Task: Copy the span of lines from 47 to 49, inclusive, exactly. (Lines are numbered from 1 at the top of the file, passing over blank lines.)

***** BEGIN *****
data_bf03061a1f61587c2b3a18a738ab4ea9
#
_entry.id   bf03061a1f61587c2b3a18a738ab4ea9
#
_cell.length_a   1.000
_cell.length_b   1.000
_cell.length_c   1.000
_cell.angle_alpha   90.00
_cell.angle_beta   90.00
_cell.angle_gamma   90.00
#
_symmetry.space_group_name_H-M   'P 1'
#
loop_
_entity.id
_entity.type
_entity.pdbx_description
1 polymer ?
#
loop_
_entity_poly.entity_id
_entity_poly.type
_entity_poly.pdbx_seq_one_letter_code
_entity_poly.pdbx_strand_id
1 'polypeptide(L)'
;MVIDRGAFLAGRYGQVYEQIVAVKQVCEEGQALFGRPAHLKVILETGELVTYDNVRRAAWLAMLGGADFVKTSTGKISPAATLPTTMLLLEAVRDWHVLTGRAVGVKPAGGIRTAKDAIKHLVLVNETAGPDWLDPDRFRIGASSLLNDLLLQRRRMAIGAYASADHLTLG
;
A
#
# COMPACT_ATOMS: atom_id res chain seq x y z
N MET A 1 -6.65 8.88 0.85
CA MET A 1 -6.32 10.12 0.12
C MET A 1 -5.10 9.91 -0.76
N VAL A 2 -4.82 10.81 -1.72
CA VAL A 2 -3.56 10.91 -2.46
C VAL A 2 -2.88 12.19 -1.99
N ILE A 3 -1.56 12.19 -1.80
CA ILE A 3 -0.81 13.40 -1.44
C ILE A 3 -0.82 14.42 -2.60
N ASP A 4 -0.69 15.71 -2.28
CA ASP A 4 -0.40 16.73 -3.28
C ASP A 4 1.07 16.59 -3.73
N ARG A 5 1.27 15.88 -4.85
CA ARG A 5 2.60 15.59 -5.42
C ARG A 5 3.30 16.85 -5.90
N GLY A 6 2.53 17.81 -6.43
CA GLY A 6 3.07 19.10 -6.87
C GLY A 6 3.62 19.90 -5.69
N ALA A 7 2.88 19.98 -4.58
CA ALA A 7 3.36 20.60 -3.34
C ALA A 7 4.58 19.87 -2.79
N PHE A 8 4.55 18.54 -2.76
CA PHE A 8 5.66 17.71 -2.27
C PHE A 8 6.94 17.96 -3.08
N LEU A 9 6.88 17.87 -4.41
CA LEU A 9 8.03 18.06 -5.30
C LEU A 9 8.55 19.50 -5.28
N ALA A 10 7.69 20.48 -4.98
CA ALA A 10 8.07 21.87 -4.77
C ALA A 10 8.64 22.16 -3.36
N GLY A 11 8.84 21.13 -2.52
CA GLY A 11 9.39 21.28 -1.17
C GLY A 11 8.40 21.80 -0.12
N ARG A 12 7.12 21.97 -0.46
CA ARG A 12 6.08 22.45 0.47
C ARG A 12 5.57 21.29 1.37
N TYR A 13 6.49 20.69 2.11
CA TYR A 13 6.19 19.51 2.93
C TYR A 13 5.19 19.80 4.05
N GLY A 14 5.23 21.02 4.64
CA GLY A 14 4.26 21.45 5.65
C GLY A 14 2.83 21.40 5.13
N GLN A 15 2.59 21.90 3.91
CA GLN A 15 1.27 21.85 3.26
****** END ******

CA GLY A 6 3.07 19.10 -6.87
C GLY A 6 3.62 19.90 -5.69
N ALA A 7 2.88 19.98 -4.58